The filter was placed on an absorbent pad saturated with Endo broth and
30 placed in a sterile petri dish.
Counts were made after 48 hours incubation at 35 ± 0.5°C.
Daily infiltration rates for all columns being irrigated were obtained by measuring the head losses in the stilling wells during a given period of time.
Measurements were made with a point gauge.
The head loss in millimeters for the stilling well and soil column combined was converted to loss in the column only by multiplying by the factor of 1.11 (total volume loss in column and stilling well divided by the area of the column).
Piezometer readings were obtained at the same time the infiltration rates were recorded.
Tensiometer measurements were recorded daily for all columns in order to establish drainage patterns within the columns.
Tensiometer response provided information concerning the initial rates of water percolation through the 2.44 meter columns.
Temperature measurements were taken periodically during the study at the various soil depths and at the soil surface.
Precipitation, temperature and evaporation data were obtained from the Water Resources Research Center weather station located within
100 meters of the lysimeter columns.
Calculation of application and infiltration rates.
The volume of effluent applied to each lysimeter column was estimated by dividing the volume of effluent withdrawn from a supply reservoir by the percentage calculated for each column receiving water from that reservoir.
The percentage allotments were based on the measured daily infiltra-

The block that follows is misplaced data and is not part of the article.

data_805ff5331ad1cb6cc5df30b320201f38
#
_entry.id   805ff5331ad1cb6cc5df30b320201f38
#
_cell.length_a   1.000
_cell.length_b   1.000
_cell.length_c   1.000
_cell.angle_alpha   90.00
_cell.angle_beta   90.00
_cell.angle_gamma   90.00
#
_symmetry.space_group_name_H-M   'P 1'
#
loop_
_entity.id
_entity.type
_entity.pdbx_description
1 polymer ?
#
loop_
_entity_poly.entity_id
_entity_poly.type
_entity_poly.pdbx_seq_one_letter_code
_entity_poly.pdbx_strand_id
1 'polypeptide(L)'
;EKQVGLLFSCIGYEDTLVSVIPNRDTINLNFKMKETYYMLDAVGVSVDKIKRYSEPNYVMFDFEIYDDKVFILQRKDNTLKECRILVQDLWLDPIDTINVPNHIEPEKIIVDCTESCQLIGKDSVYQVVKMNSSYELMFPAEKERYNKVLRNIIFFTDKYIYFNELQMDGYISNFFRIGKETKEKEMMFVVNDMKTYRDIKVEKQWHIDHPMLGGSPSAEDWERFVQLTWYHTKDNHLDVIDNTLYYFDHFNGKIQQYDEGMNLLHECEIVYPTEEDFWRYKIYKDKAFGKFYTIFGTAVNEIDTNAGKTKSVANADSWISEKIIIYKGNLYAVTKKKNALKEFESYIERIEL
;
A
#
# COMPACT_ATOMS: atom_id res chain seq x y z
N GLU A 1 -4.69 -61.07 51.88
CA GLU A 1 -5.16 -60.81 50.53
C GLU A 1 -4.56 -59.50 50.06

31 tion rates of the individual soil columns,
The losses from the columns were estimated from evaporation pan data, which reflect changes due to evaporation and precipitation.
Daily evaporation pan losses, in centimeters, were converted to liters lost from each soil column by the factor of 0.247 liters per cm (area of soil column + area of stilling well - area of float = 247 sq cm x
1 cm depth = 0.247 1/cm).
Trace element calculations.
The quantities of trace elements applied in each treatment were calculated from the metal concentrations detected in the composite effluent samples and the estimated application rates.
The metal concentrations from the atomic absorption unit in mg/i, for the applicable composite sample, were multiplied by the volume of waste water applied to each treatment for every day of irrigation included in the composite sample period.
Since filtrate samples, and therefore, trace metal concentrations, were only obtained biweekly it was necessary to extrapolate between sampling days to obtain trace metal concentrations for days when filtrate samples were not collected.
The measured and extrapolated daily values were multiplied by the estimated infiltration rates to obtain the quantities of trace metals in the filtrate at the various sampling depths.